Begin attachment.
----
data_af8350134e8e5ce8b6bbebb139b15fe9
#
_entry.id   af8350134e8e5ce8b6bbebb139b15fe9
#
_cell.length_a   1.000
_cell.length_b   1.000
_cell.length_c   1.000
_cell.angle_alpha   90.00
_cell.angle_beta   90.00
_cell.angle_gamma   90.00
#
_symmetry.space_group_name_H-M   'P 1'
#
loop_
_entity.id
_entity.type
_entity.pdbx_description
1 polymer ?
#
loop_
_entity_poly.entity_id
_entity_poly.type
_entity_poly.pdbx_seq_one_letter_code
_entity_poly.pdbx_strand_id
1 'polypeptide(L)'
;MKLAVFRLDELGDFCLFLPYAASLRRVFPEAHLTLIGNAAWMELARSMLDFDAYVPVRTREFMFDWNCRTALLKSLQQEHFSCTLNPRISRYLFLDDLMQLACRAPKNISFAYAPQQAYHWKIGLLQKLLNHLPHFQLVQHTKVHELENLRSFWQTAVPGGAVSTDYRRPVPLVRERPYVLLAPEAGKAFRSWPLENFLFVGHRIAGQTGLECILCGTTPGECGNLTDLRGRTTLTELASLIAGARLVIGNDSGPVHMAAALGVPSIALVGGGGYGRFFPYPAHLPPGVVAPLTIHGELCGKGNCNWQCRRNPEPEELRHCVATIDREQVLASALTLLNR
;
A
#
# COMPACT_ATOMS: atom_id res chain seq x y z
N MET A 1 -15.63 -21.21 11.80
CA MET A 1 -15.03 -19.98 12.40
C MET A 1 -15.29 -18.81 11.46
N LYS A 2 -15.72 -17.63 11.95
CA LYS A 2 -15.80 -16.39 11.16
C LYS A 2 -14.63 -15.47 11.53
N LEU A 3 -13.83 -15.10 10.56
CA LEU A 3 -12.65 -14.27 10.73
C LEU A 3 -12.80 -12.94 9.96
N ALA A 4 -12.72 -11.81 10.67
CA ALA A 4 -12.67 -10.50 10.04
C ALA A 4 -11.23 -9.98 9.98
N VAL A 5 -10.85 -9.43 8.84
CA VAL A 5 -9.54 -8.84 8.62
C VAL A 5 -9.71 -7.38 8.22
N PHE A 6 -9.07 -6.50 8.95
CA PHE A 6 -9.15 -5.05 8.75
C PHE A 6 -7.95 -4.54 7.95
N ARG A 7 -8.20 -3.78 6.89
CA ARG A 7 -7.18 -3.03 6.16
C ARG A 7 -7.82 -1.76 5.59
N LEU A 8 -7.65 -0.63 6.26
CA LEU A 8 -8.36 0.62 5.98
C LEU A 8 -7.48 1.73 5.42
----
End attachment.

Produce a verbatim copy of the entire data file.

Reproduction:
data_af8350134e8e5ce8b6bbebb139b15fe9
#
_entry.id   af8350134e8e5ce8b6bbebb139b15fe9
#
_cell.length_a   1.000
_cell.length_b   1.000
_cell.length_c   1.000
_cell.angle_alpha   90.00
_cell.angle_beta   90.00
_cell.angle_gamma   90.00
#
_symmetry.space_group_name_H-M   'P 1'
#
loop_
_entity.id
_entity.type
_entity.pdbx_description
1 polymer ?
#
loop_
_entity_poly.entity_id
_entity_poly.type
_entity_poly.pdbx_seq_one_letter_code
_entity_poly.pdbx_strand_id
1 'polypeptide(L)'
;MKLAVFRLDELGDFCLFLPYAASLRRVFPEAHLTLIGNAAWMELARSMLDFDAYVPVRTREFMFDWNCRTALLKSLQQEHFSCTLNPRISRYLFLDDLMQLACRAPKNISFAYAPQQAYHWKIGLLQKLLNHLPHFQLVQHTKVHELENLRSFWQTAVPGGAVSTDYRRPVPLVRERPYVLLAPEAGKAFRSWPLENFLFVGHRIAGQTGLECILCGTTPGECGNLTDLRGRTTLTELASLIAGARLVIGNDSGPVHMAAALGVPSIALVGGGGYGRFFPYPAHLPPGVVAPLTIHGELCGKGNCNWQCRRNPEPEELRHCVATIDREQVLASALTLLNR
;
A
#
# COMPACT_ATOMS: atom_id res chain seq x y z
N MET A 1 -15.63 -21.21 11.80
CA MET A 1 -15.03 -19.98 12.40
C MET A 1 -15.29 -18.81 11.46
N LYS A 2 -15.72 -17.63 11.95
CA LYS A 2 -15.80 -16.39 11.16
C LYS A 2 -14.63 -15.47 11.53
N LEU A 3 -13.83 -15.10 10.56
CA LEU A 3 -12.65 -14.27 10.73
C LEU A 3 -12.80 -12.94 9.96
N ALA A 4 -12.72 -11.81 10.67
CA ALA A 4 -12.67 -10.50 10.04
C ALA A 4 -11.23 -9.98 9.98
N VAL A 5 -10.85 -9.43 8.84
CA VAL A 5 -9.54 -8.84 8.62
C VAL A 5 -9.71 -7.38 8.22
N PHE A 6 -9.07 -6.50 8.95
CA PHE A 6 -9.15 -5.05 8.75
C PHE A 6 -7.95 -4.54 7.95
N ARG A 7 -8.20 -3.78 6.89
CA ARG A 7 -7.18 -3.03 6.16
C ARG A 7 -7.82 -1.76 5.59
N LEU A 8 -7.65 -0.63 6.26
CA LEU A 8 -8.36 0.62 5.98
C LEU A 8 -7.48 1.73 5.42